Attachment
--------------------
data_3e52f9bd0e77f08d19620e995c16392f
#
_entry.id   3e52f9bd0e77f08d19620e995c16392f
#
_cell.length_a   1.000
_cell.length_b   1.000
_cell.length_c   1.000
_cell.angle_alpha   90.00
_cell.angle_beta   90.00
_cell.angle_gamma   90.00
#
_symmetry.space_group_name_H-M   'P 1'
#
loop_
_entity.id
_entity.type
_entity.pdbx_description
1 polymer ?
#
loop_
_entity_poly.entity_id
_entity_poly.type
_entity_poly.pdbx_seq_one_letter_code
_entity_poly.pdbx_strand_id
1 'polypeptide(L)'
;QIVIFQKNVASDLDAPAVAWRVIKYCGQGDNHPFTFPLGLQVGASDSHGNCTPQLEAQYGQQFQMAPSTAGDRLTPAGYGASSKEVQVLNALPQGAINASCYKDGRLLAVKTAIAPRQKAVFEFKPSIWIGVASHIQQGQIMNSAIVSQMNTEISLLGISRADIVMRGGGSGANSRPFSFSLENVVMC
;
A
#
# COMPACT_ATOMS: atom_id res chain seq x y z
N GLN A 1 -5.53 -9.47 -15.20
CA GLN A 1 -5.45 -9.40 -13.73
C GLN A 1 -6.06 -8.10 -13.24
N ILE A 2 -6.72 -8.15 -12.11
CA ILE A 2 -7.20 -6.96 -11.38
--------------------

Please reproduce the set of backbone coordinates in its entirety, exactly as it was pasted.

data_3e52f9bd0e77f08d19620e995c16392f
#
_entry.id   3e52f9bd0e77f08d19620e995c16392f
#
_cell.length_a   1.000
_cell.length_b   1.000
_cell.length_c   1.000
_cell.angle_alpha   90.00
_cell.angle_beta   90.00
_cell.angle_gamma   90.00
#
_symmetry.space_group_name_H-M   'P 1'
#
loop_
_entity.id
_entity.type
_entity.pdbx_description
1 polymer ?
#
loop_
_entity_poly.entity_id
_entity_poly.type
_entity_poly.pdbx_seq_one_letter_code
_entity_poly.pdbx_strand_id
1 'polypeptide(L)'
;QIVIFQKNVASDLDAPAVAWRVIKYCGQGDNHPFTFPLGLQVGASDSHGNCTPQLEAQYGQQFQMAPSTAGDRLTPAGYGASSKEVQVLNALPQGAINASCYKDGRLLAVKTAIAPRQKAVFEFKPSIWIGVASHIQQGQIMNSAIVSQMNTEISLLGISRADIVMRGGGSGANSRPFSFSLENVVMC
;
A
#
# COMPACT_ATOMS: atom_id res chain seq x y z
N GLN A 1 -5.53 -9.47 -15.20
CA GLN A 1 -5.45 -9.40 -13.73
C GLN A 1 -6.06 -8.10 -13.24
N ILE A 2 -6.72 -8.15 -12.11
CA ILE A 2 -7.20 -6.96 -11.38